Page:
I went vegan when it wasn’t cool

Now everybody’s asking me about it

By: Naliaka Wakhisi

In October 2013, I completely changed my diet. Nobody was looking, nobody cared; I just woke up one day and I told myself, “I’m going to be vegan for three months straight.”  This came after a scary visit to the doctor who told me that I needed to lose weight and that I may be at risk of some serious health issues. I figured that being vegan (dairy-free and animal protein-free) would be a path to a healthier lifestyle.

So, I just did it.

There is more to the story than that, but that’s how it started. Never in my life did I think that I would adopt a 100 percent plant-based diet, but it felt good. Not just a little bit good, but AMAZING.

Although my body felt good, I was also met with extreme judgment, especially by the black community. I was told that I was adopting an elitist diet, that veganism was something that white people did, and that black people cannot afford to be vegan.

The way I saw it, I couldn’t afford not to. My three-month journey turned into a four-year lifestyle because I learned so many things that have led me to a healthier way of living. Plus, I’ve actually found it way more affordable to be vegan. My groceries, which used to include fish, milks, cheeses, pastas, pastries and frozen pizzas, now include quinoa, beans, fresh greens and fruits, nuts, sweet potatoes and seeds. Surprisingly much cheaper, and absolutely MUCH healthier!

Being vegan for me meant no more trips to Starbucks, no more late-night pizza runs, and no more morning bagels and muffins. There are vegan versions of all of these things, but once you really start to pay attention to ingredients, as many vegans do, you start to naturally become healthier.

So what made me stay vegan?

The information. I tried to go back to eating salmon and pizza. It just wasn’t working for me.  I found myself at my favorite pizza restaurant trying to retrain my aching stomach to digest dairy again. But why would I want to reintroduce something into my body that was making me feel so bad and causing so much suffering for the animals? Just like that, I stopped.

I haven’t looked back and I’ve never been happier. I decided to find a way to use real ingredients from the earth to make comfort foods that are both delicious and health supportive. I’ve created things like my infamous pumpkin mac using butternut squash as the “cheese”, or coconut milk as the cream sauce over brown rice noodles. I enjoy a variety of vegan foods, but the ones I love to create and share with folks are the ones that will benefit your health.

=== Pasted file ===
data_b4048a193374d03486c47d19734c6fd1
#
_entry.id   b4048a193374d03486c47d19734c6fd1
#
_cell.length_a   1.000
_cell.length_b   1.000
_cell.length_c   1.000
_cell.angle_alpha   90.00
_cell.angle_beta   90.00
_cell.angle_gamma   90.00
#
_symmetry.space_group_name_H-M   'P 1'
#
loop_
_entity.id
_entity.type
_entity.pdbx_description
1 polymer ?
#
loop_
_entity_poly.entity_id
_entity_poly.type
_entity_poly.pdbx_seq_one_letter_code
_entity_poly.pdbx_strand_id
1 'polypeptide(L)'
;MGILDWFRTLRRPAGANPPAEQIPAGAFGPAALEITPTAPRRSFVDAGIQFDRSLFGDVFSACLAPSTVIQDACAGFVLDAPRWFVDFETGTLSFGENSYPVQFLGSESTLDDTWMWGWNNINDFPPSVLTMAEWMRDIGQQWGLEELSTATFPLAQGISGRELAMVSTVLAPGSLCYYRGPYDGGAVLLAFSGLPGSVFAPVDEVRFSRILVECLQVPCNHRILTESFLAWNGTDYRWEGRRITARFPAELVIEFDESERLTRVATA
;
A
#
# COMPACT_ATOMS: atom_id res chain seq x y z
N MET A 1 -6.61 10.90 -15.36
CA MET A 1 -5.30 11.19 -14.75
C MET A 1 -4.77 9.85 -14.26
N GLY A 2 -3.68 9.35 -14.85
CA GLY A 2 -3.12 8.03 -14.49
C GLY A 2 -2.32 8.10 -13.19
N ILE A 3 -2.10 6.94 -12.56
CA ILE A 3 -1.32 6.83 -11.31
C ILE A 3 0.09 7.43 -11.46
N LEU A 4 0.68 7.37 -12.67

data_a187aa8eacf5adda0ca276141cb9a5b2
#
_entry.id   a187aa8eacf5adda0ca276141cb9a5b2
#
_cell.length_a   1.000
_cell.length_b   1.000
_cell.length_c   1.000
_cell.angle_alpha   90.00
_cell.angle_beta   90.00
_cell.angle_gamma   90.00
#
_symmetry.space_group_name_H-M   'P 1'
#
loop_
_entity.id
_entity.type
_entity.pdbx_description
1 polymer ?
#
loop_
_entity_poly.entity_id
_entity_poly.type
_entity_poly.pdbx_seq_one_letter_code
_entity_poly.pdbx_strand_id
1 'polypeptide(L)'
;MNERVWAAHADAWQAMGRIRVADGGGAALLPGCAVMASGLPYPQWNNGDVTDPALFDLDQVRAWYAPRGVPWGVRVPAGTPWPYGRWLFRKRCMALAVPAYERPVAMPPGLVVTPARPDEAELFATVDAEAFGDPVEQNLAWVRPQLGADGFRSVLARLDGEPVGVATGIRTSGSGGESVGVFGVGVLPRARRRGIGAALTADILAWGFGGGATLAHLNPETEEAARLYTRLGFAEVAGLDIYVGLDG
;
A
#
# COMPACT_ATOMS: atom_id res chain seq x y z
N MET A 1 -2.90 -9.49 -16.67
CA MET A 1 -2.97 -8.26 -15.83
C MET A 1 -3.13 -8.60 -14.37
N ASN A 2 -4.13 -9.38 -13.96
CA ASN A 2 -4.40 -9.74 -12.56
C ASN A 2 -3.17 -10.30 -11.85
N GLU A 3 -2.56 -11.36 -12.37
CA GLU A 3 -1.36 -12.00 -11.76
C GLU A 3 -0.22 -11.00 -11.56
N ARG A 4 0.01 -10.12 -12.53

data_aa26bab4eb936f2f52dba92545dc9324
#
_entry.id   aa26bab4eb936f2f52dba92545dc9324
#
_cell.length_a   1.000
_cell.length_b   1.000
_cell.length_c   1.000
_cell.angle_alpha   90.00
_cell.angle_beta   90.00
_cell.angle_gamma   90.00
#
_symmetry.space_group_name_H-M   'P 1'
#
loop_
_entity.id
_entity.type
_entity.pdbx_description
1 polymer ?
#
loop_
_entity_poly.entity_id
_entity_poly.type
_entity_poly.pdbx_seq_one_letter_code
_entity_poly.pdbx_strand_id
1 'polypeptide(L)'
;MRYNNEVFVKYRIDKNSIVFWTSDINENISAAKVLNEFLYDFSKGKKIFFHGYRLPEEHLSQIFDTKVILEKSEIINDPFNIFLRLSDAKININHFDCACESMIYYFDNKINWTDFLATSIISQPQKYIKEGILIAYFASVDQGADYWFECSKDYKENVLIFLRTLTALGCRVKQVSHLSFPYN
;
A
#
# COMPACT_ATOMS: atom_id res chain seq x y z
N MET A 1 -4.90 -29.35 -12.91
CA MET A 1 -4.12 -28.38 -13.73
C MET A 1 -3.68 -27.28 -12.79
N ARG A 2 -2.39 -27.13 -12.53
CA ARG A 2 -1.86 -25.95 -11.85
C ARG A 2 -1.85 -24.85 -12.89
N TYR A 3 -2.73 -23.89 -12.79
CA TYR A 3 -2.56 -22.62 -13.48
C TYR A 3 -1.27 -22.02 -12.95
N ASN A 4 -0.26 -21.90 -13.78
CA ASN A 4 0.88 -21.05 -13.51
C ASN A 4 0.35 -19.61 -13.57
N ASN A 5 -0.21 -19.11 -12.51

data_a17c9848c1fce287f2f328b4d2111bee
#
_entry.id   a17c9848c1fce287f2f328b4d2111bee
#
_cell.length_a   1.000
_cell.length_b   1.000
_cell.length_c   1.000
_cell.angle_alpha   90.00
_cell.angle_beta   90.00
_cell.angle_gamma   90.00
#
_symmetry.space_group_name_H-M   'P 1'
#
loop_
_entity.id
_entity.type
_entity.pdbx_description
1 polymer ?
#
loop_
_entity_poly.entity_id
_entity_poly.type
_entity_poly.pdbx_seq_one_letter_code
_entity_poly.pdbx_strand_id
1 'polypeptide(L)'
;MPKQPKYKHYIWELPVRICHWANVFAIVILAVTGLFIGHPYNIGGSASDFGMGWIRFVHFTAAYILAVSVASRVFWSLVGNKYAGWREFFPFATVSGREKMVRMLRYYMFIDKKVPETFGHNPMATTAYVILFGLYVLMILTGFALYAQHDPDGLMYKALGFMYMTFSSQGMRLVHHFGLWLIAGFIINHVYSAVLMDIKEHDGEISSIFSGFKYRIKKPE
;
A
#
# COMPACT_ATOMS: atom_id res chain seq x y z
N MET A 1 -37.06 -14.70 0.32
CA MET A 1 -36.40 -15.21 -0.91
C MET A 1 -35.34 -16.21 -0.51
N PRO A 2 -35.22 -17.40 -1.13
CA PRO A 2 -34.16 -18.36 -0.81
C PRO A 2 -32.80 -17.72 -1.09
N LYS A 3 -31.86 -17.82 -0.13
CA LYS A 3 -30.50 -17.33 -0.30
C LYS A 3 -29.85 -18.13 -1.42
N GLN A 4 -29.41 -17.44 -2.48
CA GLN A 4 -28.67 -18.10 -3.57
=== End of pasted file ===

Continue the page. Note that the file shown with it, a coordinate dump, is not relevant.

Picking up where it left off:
People always tell me how they want to be vegan but it’s too hard. I completely understand, and I’ve never told anybody that they have to be vegan. Just know that most people who are vegan or plant-based probably once said: “I could never do that.” So if it’s something you want to do, be easy on yourself, be forgiving, take your time, find a community, and ease in.

Naliaka is a Miami native who currently resides in Brooklyn, NY. She moved to NYC to complete her master’s in interactive technology at NYU to give young people a way to tell their stories powerfully using new technologies. With a passion for education and empowerment, she now works as an educator with various NYC organizations and nonprofits. She also has a passion for fitness and nutrition and has been working with people for the past six years in the fitness industry. Outside of the gym and the classroom, she works as a chef assistant at the Natural Gourmet Institute and organizes many events around food justice, healthy eating, and plant-based cooking. The focus of her food is health supportive, comfort soul food.  She runs an active meetup group called NYC Vegans of Color, where she organizes several monthly events. Additionally, in an effort to expand messages around plant-based eating and community, she has started a company called The Black Theory, a new culinary and travel experience for people of color through a plant-based lens. To find out more about Naliaka’s classes, recipes, gatherings, and social media, check her out at www.theblacktheory.com or follow her on Instagram @theblacktheory.

Be the first to comment

Leave a Reply

Your email address will not be published.